A federal court is set to consider a years-long conflict over a controversial abortion law after vacating a panel’s decision to block the provision from being enforced.
The Eighth Circuit Court of Appeals vacated a three-judge panel’s decision halting HB 126, known as the “Missouri Stands for the Unborn Act,” which enacts restrictions on abortions in Missouri. While the case had been appealed to the U.S. Supreme Court, the full appellate court will now consider the fate of the law.
Here’s a look at the controversial measure, from what the bill would do to where it stands in the courts.
What would the law do?
HB 126 — championed by Republican Rep. Nick Schroer and signed into law by Gov. Mike Parson in 2019 — sought to ban abortions after eight weeks. It included “nestled” components placing restrictions at 14, 18, and 20 weeks and did not allow for exemptions for rape or incest survivors. Violation of the measure would be a class B felony.
The bill also sought to ban abortions solely based on a diagnosis of Down syndrome.
“Having our law succeed in court would further solidify the fact that Missouri truly stands for the most vulnerable in our society: the unborn,” Schroer told The Missouri Times. “It would show the many pro-life Missourians that have fought for decades to protect those at the beginning of their lives that their hard work has paid off. Most importantly, it would further a universal goal of ending the genocidal act of abortion in the heart of America.”
So what’s happening?
A federal judge blocked the bill from being implemented the day before it was set to go into effect in 2019, a decision that was appealed to the Eighth Circuit Court of Appeals. A three-judge panel stymied the law last month, upholding the injunction based on the state’s argument and its finding that the language constituted bans on abortion — something the court previously opposed in a similar law from Arkansas.
“[Missouri] failed to demonstrate that its policy priorities outweigh the public interest in access to pre-viability abortions or the significant interference with [Planned Parenthood’s] business and the harm to pregnant individuals who might seek a pre-viability abortion before final judgment in this case,” the panel said.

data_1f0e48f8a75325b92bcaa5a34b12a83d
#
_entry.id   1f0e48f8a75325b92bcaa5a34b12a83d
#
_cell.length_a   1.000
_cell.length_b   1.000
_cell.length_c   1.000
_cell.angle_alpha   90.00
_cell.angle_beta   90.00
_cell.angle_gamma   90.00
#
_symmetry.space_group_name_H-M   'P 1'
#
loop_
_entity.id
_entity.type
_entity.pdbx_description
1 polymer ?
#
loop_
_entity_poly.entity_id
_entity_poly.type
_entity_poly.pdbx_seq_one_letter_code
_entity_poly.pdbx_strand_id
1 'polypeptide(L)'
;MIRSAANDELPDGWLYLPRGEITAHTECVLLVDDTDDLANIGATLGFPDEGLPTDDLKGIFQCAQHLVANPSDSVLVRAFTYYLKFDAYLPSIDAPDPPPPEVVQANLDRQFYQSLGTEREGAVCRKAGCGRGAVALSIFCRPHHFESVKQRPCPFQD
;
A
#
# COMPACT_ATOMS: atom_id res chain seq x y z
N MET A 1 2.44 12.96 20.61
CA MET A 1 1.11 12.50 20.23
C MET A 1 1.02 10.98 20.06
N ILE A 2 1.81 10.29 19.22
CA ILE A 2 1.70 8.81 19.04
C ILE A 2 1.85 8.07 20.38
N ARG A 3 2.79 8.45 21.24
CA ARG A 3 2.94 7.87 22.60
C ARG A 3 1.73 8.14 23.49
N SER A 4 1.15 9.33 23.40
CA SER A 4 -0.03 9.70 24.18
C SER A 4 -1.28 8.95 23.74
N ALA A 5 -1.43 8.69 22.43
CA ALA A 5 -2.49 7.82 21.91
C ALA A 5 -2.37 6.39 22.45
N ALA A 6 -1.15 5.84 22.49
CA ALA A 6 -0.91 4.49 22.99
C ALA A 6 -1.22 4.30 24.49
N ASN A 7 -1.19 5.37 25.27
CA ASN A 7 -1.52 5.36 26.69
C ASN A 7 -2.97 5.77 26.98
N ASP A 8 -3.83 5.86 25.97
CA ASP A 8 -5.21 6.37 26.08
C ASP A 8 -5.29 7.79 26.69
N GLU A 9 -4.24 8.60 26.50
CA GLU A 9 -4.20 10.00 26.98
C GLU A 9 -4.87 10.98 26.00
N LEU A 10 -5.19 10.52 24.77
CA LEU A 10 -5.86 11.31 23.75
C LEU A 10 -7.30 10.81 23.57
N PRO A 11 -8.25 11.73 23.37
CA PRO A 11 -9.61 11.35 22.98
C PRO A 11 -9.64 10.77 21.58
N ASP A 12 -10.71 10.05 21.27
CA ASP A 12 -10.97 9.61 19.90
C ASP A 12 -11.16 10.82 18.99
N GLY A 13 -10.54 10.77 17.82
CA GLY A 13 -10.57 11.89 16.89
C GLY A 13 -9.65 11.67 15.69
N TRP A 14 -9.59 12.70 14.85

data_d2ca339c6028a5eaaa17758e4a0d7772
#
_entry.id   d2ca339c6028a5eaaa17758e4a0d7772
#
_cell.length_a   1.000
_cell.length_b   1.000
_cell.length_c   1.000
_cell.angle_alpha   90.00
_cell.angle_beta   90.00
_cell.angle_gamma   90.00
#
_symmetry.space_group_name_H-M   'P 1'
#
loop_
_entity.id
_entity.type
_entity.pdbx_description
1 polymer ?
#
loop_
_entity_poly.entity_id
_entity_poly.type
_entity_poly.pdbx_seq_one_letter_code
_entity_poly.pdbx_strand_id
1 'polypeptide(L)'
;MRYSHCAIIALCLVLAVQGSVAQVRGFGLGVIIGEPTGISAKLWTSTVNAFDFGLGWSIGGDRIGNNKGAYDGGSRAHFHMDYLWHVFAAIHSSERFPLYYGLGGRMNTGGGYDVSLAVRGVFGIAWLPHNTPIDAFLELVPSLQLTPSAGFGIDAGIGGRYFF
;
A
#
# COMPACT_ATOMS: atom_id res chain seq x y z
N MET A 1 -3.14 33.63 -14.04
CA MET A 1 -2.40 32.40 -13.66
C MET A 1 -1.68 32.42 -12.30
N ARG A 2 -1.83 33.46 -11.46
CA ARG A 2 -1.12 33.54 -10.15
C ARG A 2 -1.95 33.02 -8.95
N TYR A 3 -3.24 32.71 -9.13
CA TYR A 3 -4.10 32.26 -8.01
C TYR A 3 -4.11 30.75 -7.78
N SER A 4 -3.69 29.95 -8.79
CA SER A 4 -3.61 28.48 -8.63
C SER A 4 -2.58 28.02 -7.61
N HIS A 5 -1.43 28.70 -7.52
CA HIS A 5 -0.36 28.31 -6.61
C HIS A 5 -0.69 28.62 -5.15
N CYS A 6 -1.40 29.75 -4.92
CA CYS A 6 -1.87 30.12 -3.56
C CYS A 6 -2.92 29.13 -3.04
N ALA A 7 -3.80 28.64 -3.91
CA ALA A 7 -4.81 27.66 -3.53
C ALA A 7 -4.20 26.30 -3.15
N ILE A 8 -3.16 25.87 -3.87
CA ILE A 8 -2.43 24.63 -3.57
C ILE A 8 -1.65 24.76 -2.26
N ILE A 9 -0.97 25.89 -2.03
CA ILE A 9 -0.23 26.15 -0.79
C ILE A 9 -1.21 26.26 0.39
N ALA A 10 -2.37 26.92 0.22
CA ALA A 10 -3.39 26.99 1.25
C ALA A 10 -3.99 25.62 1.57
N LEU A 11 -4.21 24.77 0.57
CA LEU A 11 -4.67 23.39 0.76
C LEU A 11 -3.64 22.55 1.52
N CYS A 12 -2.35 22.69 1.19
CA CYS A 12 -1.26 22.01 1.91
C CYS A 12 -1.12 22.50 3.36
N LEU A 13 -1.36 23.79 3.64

Attorney General Eric Schmitt, who is representing the state, appealed the decision to the U.S. Supreme Court earlier this month. The nation’s highest court has already agreed to take up a Mississippi law banning abortions after 15 weeks. Schmitt, a vocal proponent of the bill, previously told The Missouri Times he “will never stop fighting to ensure that all life is protected.”
However, in a rare move, the court granted a rehearing en banc on its own motion last week, meaning it would rehear the case as a full court.
“We’re certainly encouraged by the Eighth Circuit’s decision to vacate and order a rehearing, and we look forward to the opportunity to vigorously defend this law again,” Chris Nuelle, a spokesman for Schmitt, told The Missouri Times in an email.
While he could only speculate on the reason for the turnaround, Schroer said the court’s decision to reconsider the case gave him and other supporters hope that the law will stand.
“HB 126 was carefully crafted to comply, rather than conflict, with the case law relating to abortions,” he said. “Myself and the other architects of this monumental law read the guidance from learned justices so that the gestational and reason bans contained within the Missouri Stands for the Unborn Act would strictly comply with their guidance and rationale. I pray the Eighth Circuit agrees.”
What does the opposition say?
Planned Parenthood, the sole abortion provider in the state with one clinic currently offering the service, has been a vocal opponent to the measure. Yamelsie Rodriguez, president and CEO of the Reproductive Health Services of Planned Parenthood of the St. Louis Region, said the conflict would continue.
“We have long said the fight to protect abortion access in Missouri is far from over,” Rodriguez said in a statement to The Missouri Times. “The Eighth Circuit’s sudden change to reconsider Missouri’s sweeping abortion ban — one the court said was unconstitutional — is just another troubling signal in a long line of threats to our reproductive freedom. For now, nothing has changed; abortion remains legal in Missouri. RHS is still here.”
The court has yet to set a timeline for its consideration of the case.
Cameron Gerber studied journalism at Lincoln University. Prior to Lincoln, he earned an associate’s degree from State Fair Community College. Cameron is a native of Eldon, Missouri.
Contact Cameron at email@example.com.